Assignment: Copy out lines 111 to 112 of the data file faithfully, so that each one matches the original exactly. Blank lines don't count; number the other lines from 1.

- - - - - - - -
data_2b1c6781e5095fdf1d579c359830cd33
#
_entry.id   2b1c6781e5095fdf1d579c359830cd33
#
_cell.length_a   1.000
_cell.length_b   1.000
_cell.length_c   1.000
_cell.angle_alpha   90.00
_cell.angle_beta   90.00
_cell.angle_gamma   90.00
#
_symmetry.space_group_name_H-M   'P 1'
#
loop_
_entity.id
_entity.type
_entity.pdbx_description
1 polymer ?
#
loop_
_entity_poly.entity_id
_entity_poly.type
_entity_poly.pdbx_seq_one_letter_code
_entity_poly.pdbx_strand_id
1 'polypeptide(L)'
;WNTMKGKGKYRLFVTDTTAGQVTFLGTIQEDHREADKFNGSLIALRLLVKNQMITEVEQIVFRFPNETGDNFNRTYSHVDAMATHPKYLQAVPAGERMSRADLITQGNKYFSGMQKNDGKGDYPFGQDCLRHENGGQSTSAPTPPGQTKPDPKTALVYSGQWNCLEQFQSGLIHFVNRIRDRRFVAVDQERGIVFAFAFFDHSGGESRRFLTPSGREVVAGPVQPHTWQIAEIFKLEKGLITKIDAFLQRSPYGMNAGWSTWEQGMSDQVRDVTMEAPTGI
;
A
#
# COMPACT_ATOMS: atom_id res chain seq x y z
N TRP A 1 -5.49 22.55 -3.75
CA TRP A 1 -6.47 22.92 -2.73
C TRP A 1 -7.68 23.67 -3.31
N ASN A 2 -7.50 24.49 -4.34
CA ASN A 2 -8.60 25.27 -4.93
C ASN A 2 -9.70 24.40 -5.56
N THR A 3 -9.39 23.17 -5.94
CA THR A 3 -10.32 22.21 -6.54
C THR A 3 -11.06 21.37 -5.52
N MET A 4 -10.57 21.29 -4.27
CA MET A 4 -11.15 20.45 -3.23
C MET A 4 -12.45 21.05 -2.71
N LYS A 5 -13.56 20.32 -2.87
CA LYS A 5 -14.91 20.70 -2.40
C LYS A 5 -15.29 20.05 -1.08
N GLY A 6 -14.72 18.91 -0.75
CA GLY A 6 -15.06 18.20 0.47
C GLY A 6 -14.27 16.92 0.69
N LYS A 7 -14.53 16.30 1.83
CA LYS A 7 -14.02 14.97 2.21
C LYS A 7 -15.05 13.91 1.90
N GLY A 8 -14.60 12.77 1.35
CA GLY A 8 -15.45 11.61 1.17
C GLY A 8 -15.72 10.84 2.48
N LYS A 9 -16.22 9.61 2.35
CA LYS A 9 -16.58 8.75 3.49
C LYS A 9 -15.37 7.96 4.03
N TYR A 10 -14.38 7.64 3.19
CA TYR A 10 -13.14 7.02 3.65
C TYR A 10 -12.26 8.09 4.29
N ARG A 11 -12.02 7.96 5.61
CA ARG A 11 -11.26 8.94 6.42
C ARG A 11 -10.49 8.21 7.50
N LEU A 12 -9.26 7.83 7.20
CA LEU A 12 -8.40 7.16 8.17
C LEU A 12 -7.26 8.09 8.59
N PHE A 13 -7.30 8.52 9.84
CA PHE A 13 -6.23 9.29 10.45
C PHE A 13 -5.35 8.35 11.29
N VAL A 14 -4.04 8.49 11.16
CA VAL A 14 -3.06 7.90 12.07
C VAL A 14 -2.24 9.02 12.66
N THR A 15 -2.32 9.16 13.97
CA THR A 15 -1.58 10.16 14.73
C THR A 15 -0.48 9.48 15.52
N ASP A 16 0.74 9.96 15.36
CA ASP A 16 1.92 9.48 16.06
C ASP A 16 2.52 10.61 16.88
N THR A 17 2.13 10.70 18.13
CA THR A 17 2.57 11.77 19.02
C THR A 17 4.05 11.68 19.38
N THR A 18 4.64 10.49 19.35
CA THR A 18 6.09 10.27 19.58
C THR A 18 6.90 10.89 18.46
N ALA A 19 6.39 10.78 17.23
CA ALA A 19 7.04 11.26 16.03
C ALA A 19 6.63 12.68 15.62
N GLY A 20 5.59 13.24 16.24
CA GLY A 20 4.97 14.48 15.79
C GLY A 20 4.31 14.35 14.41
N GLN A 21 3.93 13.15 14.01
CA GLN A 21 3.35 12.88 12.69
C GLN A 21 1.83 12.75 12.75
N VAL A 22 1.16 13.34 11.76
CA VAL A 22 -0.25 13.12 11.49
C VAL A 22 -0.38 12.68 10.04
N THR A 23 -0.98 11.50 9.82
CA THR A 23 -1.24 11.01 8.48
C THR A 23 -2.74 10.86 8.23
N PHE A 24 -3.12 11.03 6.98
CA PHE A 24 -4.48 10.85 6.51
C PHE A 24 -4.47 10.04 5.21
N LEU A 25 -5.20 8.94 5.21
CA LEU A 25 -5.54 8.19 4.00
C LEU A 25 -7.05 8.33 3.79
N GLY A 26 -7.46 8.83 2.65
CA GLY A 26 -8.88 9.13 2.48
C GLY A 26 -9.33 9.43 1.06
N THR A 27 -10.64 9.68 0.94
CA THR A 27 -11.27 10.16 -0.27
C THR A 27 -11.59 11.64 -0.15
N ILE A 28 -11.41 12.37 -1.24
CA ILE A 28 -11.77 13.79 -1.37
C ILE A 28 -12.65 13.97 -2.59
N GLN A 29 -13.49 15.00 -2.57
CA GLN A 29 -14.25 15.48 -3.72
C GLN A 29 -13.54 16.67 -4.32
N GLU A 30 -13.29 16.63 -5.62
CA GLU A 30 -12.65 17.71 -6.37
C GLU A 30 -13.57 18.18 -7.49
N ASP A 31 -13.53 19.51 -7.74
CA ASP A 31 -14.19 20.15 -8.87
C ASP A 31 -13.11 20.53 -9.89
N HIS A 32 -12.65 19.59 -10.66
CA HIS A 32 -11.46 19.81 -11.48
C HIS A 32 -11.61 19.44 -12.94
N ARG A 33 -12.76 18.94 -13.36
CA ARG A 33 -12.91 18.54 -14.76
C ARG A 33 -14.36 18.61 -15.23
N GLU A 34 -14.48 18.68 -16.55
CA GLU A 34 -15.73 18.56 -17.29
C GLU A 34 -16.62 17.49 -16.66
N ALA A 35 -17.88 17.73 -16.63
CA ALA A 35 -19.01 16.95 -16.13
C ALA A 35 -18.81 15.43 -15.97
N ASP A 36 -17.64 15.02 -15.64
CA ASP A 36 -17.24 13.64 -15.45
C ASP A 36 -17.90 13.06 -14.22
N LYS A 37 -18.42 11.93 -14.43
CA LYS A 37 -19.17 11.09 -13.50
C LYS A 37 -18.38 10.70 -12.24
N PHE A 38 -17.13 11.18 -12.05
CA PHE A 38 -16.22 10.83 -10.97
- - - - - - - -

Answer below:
C THR A 27 -11.59 11.64 -0.15
N ILE A 28 -11.41 12.37 -1.24